Tuesday, March 23, 2010

Why is Gaza Getting More Aid Than Haiti?

So how are they doing over there in Gaza? After all, they are supposed to be under siege, with a blockade preventing necessary essentials from entering.

On March 18, Jacob Shrybman, Assistant Director of the Sderot Media Center, wrote:
United Nations Secretary General Ban Ki-moon is set to arrive in Israel to visit the Gaza Strip amidst demands to end a so-called siege on the terrorist-controlled territory. Yet one has to ask what siege, or blockade, he is referring to, with 738,576 tons of humanitarian aid being transferred into the Gaza Strip in 2009.

Moreover, the UN has provided $200 million in Gaza Strip aid following a military operation that reportedly claimed 1,300 fatalities amongst a population of less than 1.5 million – meanwhile, notwithstanding plans to raise more funds, it has provided only $10 million to natural disaster victims in Haiti as of the end of January, an earthquake that claimed the lives of over 230,000 people and affected over 3 million. Of course, that is without mentioning that Haitians have not been attacking an innocent nearby civilian population for a near decade.
Haiti has obviously overlooked a sure way to get the attention and support it needs.


Meanwhile, Shrybman provides some more numbers:
The international community has bought into a bold-faced lie about an Israeli siege on the Gaza Strip while ignoring the facts on the ground. International humanitarian aid has been flowing rapidly into the Gaza Strip for years and in no way stopped after Operation Cast Lead, as 30,576 aid trucks entered the territory in 2009. In 2009, 4,883 tons of medical equipment entered the Gaza Strip. Just last month, a new CAT scan machine was brought into the Strip.
Rather than focusing on the facts, leaders who should know better are busy coming up with the most evocative phrases to describe the situation in Gaza. Often, such terms decry the density of Gaza (the area, not its terrorist leaders). Other times:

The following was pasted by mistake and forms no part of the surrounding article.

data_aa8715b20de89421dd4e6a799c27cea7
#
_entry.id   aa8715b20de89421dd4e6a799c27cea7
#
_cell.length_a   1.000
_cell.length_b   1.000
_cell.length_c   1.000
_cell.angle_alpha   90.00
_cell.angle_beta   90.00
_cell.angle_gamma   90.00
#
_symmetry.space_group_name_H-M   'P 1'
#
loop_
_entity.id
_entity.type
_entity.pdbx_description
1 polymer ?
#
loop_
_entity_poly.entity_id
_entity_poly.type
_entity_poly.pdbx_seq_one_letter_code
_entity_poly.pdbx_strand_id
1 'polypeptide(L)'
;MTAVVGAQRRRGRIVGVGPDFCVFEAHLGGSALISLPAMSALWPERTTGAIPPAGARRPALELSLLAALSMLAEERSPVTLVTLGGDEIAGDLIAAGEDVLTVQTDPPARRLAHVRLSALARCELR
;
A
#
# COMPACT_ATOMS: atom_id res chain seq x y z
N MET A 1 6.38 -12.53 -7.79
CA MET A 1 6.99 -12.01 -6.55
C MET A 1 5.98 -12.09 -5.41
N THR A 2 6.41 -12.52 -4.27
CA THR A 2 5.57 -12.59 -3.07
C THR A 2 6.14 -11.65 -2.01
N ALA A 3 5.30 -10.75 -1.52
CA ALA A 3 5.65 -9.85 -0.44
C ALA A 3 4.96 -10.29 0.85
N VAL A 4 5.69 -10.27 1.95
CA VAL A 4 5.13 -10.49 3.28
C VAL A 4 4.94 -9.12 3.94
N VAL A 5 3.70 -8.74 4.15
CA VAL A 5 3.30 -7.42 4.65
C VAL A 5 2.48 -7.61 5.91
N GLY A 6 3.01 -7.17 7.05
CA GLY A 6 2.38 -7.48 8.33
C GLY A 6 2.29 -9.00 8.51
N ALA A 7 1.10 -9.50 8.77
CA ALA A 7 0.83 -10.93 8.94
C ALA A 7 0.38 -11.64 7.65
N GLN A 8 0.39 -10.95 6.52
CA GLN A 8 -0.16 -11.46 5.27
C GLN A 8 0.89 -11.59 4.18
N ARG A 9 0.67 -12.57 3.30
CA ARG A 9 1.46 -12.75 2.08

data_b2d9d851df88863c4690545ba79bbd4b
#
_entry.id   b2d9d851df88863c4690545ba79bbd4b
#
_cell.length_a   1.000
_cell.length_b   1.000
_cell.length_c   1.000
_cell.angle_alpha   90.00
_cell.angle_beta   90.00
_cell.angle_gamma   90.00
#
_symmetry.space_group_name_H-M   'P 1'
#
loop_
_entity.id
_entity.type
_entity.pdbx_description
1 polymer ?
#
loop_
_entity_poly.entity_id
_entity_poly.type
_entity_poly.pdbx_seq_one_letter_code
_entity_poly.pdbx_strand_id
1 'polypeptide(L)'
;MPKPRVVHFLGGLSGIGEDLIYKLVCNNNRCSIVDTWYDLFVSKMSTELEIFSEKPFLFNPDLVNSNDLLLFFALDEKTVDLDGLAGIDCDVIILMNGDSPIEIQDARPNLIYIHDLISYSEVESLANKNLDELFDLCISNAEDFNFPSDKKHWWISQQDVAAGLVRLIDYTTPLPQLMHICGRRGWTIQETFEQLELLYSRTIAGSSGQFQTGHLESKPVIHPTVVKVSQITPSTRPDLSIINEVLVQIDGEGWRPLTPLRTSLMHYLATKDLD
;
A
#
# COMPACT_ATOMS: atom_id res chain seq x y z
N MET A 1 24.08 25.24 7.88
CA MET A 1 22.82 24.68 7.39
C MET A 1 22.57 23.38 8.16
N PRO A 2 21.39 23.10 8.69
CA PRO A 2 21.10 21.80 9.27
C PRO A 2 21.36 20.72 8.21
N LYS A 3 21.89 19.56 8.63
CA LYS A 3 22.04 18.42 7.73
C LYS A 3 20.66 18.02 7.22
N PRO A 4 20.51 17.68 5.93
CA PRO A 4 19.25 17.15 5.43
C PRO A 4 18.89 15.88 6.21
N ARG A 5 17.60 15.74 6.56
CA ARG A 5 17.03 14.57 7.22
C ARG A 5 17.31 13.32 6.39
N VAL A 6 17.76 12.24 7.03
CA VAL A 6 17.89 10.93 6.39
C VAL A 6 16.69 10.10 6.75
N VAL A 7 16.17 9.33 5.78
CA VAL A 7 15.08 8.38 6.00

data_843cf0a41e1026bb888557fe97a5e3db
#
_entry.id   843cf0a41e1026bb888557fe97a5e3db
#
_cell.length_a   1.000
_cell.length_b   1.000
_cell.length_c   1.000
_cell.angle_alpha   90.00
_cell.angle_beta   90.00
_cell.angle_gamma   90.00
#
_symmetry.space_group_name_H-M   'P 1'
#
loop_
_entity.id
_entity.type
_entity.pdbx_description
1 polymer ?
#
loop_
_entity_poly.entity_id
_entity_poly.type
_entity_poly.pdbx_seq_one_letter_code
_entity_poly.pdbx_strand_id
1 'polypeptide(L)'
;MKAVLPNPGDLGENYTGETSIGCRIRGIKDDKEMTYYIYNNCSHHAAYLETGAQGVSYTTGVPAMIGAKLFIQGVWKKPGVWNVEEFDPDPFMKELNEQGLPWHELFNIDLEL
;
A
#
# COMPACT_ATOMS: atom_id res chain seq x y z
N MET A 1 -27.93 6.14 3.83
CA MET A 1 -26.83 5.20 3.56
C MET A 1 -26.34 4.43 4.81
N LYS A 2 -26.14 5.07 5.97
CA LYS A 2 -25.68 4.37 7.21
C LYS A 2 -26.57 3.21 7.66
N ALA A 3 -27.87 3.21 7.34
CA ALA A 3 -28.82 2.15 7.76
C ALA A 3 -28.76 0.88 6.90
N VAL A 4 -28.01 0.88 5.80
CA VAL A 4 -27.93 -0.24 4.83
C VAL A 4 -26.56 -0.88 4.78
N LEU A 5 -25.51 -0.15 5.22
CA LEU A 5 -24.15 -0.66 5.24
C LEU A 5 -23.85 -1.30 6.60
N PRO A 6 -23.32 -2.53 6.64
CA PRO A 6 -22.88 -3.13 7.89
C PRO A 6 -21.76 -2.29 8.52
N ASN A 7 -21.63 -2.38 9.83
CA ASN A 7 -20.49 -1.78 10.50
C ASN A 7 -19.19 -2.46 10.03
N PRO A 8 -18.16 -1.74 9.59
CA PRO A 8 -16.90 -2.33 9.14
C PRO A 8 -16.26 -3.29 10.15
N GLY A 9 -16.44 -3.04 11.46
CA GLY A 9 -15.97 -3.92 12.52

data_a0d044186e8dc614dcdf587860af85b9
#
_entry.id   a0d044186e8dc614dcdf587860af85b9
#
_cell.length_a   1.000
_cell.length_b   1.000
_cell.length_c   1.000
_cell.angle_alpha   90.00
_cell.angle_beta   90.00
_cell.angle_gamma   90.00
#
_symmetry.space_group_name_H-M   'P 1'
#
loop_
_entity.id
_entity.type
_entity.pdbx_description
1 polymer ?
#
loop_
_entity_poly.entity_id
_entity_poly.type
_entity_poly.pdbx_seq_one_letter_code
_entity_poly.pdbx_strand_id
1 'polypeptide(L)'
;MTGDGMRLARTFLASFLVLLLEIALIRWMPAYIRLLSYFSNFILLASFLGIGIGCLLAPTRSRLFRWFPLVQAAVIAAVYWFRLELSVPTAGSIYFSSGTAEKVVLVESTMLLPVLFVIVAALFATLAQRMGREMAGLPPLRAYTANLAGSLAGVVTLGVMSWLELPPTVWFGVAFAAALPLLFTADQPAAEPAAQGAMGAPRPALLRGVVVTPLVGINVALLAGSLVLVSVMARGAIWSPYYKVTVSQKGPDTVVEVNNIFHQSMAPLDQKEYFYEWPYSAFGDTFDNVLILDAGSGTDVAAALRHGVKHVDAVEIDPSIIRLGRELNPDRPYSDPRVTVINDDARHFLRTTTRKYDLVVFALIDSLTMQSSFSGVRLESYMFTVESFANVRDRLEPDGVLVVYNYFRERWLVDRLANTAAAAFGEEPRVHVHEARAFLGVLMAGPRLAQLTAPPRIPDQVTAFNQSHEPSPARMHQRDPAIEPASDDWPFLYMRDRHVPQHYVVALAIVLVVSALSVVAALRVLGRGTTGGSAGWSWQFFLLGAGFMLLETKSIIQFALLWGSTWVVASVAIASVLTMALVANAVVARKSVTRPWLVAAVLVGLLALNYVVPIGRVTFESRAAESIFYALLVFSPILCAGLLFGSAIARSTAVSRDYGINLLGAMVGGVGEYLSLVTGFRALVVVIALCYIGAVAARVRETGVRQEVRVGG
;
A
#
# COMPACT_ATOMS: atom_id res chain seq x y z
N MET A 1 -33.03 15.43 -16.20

The Gaza Strip has also been referred to as “the world’s largest prison”, implying that residents are not being able to exit the territory. Yet in 2009, 10,544 patients and their companions left the Gaza Strip for medical treatment in Israel, and last week alone nearly 500 patients and companions from Gaza entered Israel for treatment.

Meanwhile, US government officials such as Congressmen Keith Ellison and Brian Baird, both of which visited Sderot with the Sderot Media Center, have promoted the idea of a “Gaza Siege.” They must be ignoring the fact that US Secretary of State Hillary Clinton pledged $900 million in aid to be sent to the Gaza Strip following Operation Cast Lead. A USAID and DOD report calculating the aid sent to the quake-raved Haiti noted that, as of last month, all US government programs provided just over $700 million in aid, nearly $200 million less than to the terrorist-controlled Gaza Strip.
But is it really so unusual to exaggerate how desperate a situation is in order to draw attention to it?

In a column in the Washington Post in June 2005, Pavel Litvinov, a dissident active in human rights causes in the Soviet Union who now lives in the United States, wrote:
Several days ago I received a telephone call from an old friend who is a longtime Amnesty International staffer. He asked me whether I, as a former Soviet "prisoner of conscience" adopted by Amnesty, would support the statement by Amnesty's executive director, Irene Khan, that the Guantanamo Bay prison in Cuba is the "gulag of our time."

"Don't you think that there's an enormous difference?" I asked him.

"Sure," he said, "but after all, it attracts attention to the problem of Guantanamo detainees."
The question suggests itself as to whether there is anything that these people will not do or say to draw attention to Gaza.

In the meantime, we have 2 Gazas--
There is the one you can hear about and read about.
Then there is the one you can see pictures of in the Palestinian press

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Meanwhile, looking at my blog, I just noticed that according to Qassam Count on Twitter, posted yesterday
Today, since Operation Cast Lead (Jan. 18,`09) - 333 rockets and mortars from Gaza have hit Israel.

But there is no steady flow of dignitaries and politicians through Sderot--not even idealistic groups volunteering to be human shields.

Crossposted on Soccer Dad

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